تربیت فرزندکتاب: از گریوی بپرس / فصل 7
- زمان مطالعه 13 دقیقه
- سطح سخت
دانلود اپلیکیشن «زیبوک»
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متن انگلیسی فصل
IN THIS CHAPTER I TALK ABOUT BUILDING CONFIDENCE IN KIDS AND COLLEAGUES, WHY I DON’T CARE IF YOU’RE RICH OR POOR, AND WHY PARENTS SHOULDN’T BE AFRAID OF SOCIAL MEDIA.
Parenting, like family business, is an intensely personal topic. How we parent depends so much on things that are unique to us, from our financial situation to our partners to our family dynamics. So I’m petrified to give parenting advice, and yet I can’t shy away from it because I feel so strongly that the way we are parented affects everything we do in life, including what kind of entrepreneur we might become.
I often say that I was perfectly parented. I truly believe that the way I was raised has everything to do with how I achieved my success. I know how it feels to be the kid who marches to his own drum, and I’m incredibly fortunate that I was born to parents who not only let me, but also encouraged me to do more of it. I observed how they instilled in me qualities that make me the man as well as the businessman I am today, and I’m passionate about their execution and would love to see it replicated everywhere. I feel like I have something valuable to say to anyone raising a potential entrepreneur or interested in helping shape and guide the next generation of industry leaders.
You should only take the advice of entrepreneurs or businesspeople who have actually built businesses, not people who have just talked about it. So the best people to turn to for parenting advice are probably people who have seen a few more cycles than I have, with grown kids. However, I work with a lot of young people who tell me their stories, and I know the pressures and concerns they and their parents have had as they started their entrepreneurial journeys. I’ve spoken to a lot of parents about what I do and the world I do it in. I have a perspective that could ease a lot of people’s concerns about what the future holds for our kids. I realize it’s all just one man’s point of view, but from where I’m sitting, it’s all looking good.
imageWhat’s the number-one lesson you’ve learned since becoming a father?
I feel like I’ve been practicing to be a father my whole life. Believe it or not, I am filled with nurturing DNA. My brother, AJ, is eleven years younger than I am, so when I was nineteen he was only eight. My dad was old-school and worked all the time, so I had a lot of chances to be there for my brother in a way that most big brothers might not get very often.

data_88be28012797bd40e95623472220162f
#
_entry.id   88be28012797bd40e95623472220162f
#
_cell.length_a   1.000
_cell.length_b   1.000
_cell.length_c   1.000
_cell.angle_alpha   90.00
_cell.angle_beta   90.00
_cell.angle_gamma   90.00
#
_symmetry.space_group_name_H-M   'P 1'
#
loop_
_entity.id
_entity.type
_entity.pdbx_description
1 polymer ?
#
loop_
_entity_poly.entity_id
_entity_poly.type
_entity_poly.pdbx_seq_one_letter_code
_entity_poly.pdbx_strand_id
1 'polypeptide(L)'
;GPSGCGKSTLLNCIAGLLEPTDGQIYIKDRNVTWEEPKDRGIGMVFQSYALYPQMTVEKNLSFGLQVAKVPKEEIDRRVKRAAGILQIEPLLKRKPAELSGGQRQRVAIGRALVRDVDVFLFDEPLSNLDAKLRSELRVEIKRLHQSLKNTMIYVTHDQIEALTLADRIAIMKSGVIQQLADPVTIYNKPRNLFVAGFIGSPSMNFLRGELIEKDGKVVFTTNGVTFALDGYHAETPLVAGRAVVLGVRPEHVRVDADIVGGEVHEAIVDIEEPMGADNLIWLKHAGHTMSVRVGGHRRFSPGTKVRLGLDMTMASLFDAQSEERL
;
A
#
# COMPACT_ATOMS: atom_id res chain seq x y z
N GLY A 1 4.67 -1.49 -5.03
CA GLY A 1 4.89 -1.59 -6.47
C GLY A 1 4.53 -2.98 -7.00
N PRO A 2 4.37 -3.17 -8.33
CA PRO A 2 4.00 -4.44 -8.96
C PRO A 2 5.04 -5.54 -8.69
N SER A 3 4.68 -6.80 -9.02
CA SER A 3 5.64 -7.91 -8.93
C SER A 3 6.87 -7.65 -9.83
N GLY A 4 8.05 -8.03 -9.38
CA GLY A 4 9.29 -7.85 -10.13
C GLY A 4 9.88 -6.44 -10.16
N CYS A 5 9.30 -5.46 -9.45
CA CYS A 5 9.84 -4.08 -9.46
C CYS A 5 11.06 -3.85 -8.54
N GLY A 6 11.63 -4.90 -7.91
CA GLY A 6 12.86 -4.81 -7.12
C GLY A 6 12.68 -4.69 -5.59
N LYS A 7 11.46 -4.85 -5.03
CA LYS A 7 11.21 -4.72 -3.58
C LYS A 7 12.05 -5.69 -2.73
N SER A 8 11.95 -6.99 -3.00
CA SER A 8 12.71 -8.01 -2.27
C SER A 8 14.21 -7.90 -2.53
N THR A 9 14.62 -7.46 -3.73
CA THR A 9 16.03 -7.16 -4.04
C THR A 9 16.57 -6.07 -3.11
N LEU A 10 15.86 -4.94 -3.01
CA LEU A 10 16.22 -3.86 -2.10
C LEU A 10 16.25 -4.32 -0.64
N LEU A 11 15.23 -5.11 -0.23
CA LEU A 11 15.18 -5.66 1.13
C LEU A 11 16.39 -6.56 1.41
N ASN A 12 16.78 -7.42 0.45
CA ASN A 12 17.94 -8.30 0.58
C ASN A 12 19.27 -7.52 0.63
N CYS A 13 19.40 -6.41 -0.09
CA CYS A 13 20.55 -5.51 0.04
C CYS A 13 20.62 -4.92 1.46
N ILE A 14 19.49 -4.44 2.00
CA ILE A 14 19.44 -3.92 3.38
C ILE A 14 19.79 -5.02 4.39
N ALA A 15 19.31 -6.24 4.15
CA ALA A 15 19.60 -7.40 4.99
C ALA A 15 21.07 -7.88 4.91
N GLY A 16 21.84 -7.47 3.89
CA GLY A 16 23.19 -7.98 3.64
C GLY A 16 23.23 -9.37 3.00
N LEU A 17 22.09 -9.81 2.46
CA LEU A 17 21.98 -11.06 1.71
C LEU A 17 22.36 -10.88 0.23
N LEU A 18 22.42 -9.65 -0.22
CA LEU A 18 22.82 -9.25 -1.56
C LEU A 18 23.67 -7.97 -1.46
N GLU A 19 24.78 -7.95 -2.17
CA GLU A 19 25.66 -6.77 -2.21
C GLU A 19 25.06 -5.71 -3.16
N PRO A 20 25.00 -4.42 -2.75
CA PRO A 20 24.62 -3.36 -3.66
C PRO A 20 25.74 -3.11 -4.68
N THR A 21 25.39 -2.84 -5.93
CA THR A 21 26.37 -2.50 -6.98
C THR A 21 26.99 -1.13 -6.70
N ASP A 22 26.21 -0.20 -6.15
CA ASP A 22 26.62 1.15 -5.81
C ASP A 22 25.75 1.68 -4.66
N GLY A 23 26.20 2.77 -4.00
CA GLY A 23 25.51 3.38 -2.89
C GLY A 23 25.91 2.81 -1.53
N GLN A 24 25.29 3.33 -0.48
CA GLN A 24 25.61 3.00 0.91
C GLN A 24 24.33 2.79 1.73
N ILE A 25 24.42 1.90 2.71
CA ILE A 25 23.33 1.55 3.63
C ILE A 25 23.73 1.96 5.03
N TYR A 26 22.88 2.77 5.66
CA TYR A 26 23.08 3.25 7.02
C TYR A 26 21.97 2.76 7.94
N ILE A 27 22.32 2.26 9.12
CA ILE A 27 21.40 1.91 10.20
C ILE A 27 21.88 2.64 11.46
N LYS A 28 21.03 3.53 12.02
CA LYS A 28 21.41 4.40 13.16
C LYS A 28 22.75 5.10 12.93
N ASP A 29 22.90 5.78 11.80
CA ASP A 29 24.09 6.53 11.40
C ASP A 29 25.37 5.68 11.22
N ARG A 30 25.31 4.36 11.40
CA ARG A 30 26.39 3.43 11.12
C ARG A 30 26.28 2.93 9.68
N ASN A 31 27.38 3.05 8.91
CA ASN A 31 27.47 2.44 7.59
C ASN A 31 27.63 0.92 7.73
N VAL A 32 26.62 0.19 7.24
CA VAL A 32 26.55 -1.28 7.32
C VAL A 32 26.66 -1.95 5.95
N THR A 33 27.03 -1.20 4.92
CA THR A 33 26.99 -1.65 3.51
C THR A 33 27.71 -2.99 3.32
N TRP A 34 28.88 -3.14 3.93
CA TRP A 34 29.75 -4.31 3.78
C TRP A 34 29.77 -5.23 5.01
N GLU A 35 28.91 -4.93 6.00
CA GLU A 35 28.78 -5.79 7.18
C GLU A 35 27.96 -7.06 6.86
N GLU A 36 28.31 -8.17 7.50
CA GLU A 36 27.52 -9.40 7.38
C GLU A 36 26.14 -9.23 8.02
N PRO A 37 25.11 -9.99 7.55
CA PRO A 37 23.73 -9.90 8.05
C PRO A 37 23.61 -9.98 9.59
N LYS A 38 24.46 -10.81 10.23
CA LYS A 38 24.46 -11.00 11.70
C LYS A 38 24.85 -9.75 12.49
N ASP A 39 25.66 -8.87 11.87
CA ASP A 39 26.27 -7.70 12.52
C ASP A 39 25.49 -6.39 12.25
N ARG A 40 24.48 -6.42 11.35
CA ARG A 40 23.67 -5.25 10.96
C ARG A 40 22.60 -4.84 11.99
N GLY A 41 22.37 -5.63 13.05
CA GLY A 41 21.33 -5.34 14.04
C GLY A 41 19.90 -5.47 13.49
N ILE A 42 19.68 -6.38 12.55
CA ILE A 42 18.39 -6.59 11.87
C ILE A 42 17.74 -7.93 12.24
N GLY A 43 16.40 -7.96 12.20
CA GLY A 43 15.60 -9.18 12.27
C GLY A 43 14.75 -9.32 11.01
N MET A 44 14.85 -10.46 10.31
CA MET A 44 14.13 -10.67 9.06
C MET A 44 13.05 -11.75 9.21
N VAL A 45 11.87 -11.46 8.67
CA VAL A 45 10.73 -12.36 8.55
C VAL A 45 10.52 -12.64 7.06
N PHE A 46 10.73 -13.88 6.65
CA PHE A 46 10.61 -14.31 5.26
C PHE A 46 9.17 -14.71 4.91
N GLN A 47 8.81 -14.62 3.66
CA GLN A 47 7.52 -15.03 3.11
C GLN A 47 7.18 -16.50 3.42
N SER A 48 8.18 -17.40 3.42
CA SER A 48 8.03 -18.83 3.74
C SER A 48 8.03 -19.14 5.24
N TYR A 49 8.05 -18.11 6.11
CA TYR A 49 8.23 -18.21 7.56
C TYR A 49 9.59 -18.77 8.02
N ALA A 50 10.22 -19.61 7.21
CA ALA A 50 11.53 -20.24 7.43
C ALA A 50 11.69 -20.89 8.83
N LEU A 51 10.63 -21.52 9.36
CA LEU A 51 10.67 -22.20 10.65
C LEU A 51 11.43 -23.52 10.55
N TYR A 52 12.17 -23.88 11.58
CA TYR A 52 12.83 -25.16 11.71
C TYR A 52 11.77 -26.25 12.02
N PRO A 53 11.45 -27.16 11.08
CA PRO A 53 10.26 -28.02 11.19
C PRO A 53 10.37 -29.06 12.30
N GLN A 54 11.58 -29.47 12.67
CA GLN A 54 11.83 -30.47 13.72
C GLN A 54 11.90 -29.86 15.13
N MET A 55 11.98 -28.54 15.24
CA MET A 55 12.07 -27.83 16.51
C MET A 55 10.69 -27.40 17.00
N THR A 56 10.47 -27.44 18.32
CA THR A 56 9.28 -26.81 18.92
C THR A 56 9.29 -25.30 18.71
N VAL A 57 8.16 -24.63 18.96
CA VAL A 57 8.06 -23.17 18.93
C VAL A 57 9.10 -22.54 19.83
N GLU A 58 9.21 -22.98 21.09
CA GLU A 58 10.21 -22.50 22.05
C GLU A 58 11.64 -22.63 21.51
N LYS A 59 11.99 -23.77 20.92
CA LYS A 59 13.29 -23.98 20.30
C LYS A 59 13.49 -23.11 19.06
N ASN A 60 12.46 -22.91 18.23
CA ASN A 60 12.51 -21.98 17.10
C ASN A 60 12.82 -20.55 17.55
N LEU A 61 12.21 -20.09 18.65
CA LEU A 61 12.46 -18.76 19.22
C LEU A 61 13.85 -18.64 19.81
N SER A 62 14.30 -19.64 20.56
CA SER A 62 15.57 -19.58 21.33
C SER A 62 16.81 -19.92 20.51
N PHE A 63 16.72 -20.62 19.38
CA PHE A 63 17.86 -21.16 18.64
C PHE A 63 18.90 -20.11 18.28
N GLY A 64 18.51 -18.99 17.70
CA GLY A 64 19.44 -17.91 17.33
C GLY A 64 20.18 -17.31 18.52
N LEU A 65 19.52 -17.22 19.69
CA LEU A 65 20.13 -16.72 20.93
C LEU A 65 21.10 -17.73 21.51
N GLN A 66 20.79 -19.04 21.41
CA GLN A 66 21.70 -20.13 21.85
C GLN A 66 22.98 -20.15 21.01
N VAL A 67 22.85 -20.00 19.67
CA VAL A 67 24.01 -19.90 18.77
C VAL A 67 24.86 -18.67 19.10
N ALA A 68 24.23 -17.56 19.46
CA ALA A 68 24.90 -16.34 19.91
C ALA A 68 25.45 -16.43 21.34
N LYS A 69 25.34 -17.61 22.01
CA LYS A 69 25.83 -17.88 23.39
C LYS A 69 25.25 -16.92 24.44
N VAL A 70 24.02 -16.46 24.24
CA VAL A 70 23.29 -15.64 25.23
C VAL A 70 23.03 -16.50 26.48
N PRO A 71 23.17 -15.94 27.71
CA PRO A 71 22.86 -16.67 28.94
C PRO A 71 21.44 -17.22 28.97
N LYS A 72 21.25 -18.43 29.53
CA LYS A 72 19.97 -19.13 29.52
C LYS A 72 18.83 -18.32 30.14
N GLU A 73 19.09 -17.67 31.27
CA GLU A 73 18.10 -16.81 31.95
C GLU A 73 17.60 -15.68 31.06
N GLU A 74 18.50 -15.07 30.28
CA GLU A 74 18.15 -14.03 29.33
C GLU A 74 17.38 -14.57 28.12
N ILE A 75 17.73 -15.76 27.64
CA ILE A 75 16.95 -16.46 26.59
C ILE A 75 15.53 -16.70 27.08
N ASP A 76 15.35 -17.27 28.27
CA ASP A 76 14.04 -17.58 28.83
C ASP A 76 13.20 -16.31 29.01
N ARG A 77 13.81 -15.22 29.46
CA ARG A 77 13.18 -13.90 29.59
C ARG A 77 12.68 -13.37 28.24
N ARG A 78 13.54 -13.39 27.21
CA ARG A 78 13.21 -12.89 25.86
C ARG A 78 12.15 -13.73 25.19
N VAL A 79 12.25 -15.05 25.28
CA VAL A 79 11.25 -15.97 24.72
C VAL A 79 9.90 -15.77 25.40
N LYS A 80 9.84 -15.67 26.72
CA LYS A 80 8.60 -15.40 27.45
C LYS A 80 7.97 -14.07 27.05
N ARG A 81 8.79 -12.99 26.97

I suspect I’m closer to my parents and siblings than most people are to theirs, so I can’t say that fatherhood taught me the meaning of unconditional love. Which is why I’m so utterly stunned at the depth of my feelings for my two kids. Their pain literally is my pain. The other day Misha told me that someone at school called her a chatterbox and it hurt her feelings. She’s so much like me. My first-grade music teacher called me a motormouth, so I knew how she felt. But it was crazy how hard it was for me to see her so sad, and we haven’t even come close to the zits zone or bullying zone or awkward-teen zone.
I guess the lesson I’ve learned is that the love we feel for our kids really is something bigger and more powerful than anything in the world. And that DNA is no joke.
imageHow exactly did your mother instill that self-confidence in you?
I was born with some, but she brainwashed me into thinking that the ordinary things I was doing right were extraordinary. Like, down to getting a good haircut and picking up a ball. For real. I believed her, so when I went out on my own to take on the world, I did it fearlessly.
How did she keep me from turning into a spoiled, self-centered brat? Because when I did something wrong, she treated that as an extraordinary thing, too. Except instead of loading me with praise, my mom would drill me with her look, her words, and the occasional “umph.” Anyone raised in the old-school European way knows what I’m talking about.
I intend to pass the same can-do encouragement I received from my mother to my daughter. Right now I tell her that her twirl is the best goddamn twirl I’ve ever seen, and I’ll spend the rest of my life applauding her efforts. I’ll do the same for my little man, Xander, who gets praised for the silliest feats. And I’ll do the same for my employees. I know the people I work with every day feel better about themselves than they did before they knew me. We’ll hire new senior staff and after a few days they’ll tell me they’re flabbergasted by the confidence of the youngsters working here. That’s by design. Pumping everyone full of confidence makes for a more creative, risk-taking environment. I don’t do it by praising my staff daily. Rather, I instill it in my leaders and encourage them to let it trickle down.
imageShark Tank’s Barbara Corcoran doesn’t invest in “rich kids’” businesses. How do you feel about entrepreneurs from privilege?
For a long time I held the same prejudices about rich kids as a lot of people do, that is, I assumed that because of their wealth they’re not hungry and they’ve been handed their successes. But I’ve come to realize that it’s not always true. I have plenty of good friends who grew up wealthy but are hungry and fiery and make things happen. So in the end, whether I’m deciding whether to invest in you or hire you, I’m not going to care if you were born rich. I only care if you were raised lazy.